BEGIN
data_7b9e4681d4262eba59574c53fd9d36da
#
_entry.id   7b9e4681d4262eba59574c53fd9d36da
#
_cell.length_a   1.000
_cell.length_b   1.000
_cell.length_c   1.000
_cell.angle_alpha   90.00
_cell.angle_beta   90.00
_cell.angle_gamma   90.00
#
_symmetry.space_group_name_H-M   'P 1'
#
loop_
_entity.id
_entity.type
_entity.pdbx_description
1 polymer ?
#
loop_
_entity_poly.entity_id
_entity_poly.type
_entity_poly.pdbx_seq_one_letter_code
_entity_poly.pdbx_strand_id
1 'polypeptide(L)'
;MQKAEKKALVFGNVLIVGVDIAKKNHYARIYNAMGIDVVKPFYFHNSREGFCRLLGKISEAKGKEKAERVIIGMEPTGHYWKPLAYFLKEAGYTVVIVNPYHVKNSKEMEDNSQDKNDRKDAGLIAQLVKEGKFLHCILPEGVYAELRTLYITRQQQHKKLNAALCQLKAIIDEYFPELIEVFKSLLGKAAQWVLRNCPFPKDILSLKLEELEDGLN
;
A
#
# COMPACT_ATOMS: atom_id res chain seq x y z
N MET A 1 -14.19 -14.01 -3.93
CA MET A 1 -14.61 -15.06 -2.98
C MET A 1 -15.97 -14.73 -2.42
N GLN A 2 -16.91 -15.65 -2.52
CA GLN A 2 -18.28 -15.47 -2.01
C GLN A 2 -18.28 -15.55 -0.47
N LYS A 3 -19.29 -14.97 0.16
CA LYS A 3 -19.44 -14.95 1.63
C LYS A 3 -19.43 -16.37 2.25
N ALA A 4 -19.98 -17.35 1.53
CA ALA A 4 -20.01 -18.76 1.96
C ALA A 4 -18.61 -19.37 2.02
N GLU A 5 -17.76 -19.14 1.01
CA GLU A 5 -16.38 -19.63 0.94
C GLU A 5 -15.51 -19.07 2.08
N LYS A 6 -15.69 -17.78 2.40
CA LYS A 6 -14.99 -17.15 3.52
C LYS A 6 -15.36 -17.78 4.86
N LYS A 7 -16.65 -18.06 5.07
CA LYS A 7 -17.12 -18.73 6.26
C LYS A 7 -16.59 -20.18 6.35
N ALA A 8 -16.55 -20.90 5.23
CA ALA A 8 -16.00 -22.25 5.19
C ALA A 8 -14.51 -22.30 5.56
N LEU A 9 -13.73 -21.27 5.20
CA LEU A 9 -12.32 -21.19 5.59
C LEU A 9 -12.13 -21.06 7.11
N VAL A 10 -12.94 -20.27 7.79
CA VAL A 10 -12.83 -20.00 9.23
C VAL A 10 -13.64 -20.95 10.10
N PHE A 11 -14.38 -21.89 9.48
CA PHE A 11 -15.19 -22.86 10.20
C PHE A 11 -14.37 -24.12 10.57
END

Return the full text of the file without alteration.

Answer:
data_7b9e4681d4262eba59574c53fd9d36da
#
_entry.id   7b9e4681d4262eba59574c53fd9d36da
#
_cell.length_a   1.000
_cell.length_b   1.000
_cell.length_c   1.000
_cell.angle_alpha   90.00
_cell.angle_beta   90.00
_cell.angle_gamma   90.00
#
_symmetry.space_group_name_H-M   'P 1'
#
loop_
_entity.id
_entity.type
_entity.pdbx_description
1 polymer ?
#
loop_
_entity_poly.entity_id
_entity_poly.type
_entity_poly.pdbx_seq_one_letter_code
_entity_poly.pdbx_strand_id
1 'polypeptide(L)'
;MQKAEKKALVFGNVLIVGVDIAKKNHYARIYNAMGIDVVKPFYFHNSREGFCRLLGKISEAKGKEKAERVIIGMEPTGHYWKPLAYFLKEAGYTVVIVNPYHVKNSKEMEDNSQDKNDRKDAGLIAQLVKEGKFLHCILPEGVYAELRTLYITRQQQHKKLNAALCQLKAIIDEYFPELIEVFKSLLGKAAQWVLRNCPFPKDILSLKLEELEDGLN
;
A
#
# COMPACT_ATOMS: atom_id res chain seq x y z
N MET A 1 -14.19 -14.01 -3.93
CA MET A 1 -14.61 -15.06 -2.98
C MET A 1 -15.97 -14.73 -2.42
N GLN A 2 -16.91 -15.65 -2.52
CA GLN A 2 -18.28 -15.47 -2.01
C GLN A 2 -18.28 -15.55 -0.47
N LYS A 3 -19.29 -14.97 0.16
CA LYS A 3 -19.44 -14.95 1.63
C LYS A 3 -19.43 -16.37 2.25
N ALA A 4 -19.98 -17.35 1.53
CA ALA A 4 -20.01 -18.76 1.96
C ALA A 4 -18.61 -19.37 2.02
N GLU A 5 -17.76 -19.14 1.01
CA GLU A 5 -16.38 -19.63 0.94
C GLU A 5 -15.51 -19.07 2.08
N LYS A 6 -15.69 -17.78 2.40
CA LYS A 6 -14.99 -17.15 3.52
C LYS A 6 -15.36 -17.78 4.86
N LYS A 7 -16.65 -18.06 5.07
CA LYS A 7 -17.12 -18.73 6.26
C LYS A 7 -16.59 -20.18 6.35
N ALA A 8 -16.55 -20.90 5.23
CA ALA A 8 -16.00 -22.25 5.19
C ALA A 8 -14.51 -22.30 5.56
N LEU A 9 -13.73 -21.27 5.20
CA LEU A 9 -12.32 -21.19 5.59
C LEU A 9 -12.13 -21.06 7.11
N VAL A 10 -12.94 -20.27 7.79
CA VAL A 10 -12.83 -20.00 9.23
C VAL A 10 -13.64 -20.95 10.10
N PHE A 11 -14.38 -21.89 9.48
CA PHE A 11 -15.19 -22.86 10.20
C PHE A 11 -14.37 -24.12 10.57